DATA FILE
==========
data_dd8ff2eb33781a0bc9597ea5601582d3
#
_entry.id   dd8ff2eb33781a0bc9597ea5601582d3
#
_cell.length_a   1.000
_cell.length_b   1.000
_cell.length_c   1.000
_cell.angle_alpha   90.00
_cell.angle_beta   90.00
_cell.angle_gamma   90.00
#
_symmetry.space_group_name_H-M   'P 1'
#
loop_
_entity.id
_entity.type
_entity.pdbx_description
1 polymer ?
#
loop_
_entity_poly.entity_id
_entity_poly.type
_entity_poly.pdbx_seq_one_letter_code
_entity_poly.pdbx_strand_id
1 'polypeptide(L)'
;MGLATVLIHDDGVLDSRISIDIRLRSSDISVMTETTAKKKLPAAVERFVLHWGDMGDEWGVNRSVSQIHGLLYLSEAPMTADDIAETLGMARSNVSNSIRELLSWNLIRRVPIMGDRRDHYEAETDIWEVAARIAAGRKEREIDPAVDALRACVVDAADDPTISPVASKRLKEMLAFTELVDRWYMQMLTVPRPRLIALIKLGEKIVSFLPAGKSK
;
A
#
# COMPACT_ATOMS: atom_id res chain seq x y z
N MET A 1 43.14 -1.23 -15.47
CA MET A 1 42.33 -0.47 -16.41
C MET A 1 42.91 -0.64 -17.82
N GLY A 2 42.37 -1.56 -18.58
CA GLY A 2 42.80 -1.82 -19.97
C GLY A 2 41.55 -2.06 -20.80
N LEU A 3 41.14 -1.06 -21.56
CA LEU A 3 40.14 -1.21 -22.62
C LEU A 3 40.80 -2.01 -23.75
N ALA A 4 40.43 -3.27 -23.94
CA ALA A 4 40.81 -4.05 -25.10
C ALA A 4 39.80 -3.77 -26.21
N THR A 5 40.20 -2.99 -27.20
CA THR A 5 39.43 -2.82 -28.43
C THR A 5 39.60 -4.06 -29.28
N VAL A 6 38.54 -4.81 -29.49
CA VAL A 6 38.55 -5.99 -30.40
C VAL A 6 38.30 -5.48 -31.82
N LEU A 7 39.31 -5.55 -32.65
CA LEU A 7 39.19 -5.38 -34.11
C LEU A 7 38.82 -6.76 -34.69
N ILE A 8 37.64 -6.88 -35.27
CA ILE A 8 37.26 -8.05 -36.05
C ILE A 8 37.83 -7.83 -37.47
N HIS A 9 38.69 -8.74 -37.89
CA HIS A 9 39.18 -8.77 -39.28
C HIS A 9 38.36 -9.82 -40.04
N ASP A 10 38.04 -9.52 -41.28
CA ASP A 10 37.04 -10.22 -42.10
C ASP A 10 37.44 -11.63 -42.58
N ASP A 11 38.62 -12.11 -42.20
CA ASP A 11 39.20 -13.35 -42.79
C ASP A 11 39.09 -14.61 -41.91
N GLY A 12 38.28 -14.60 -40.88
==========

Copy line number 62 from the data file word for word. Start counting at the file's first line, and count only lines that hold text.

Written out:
CA ASP A 11 39.20 -13.35 -42.79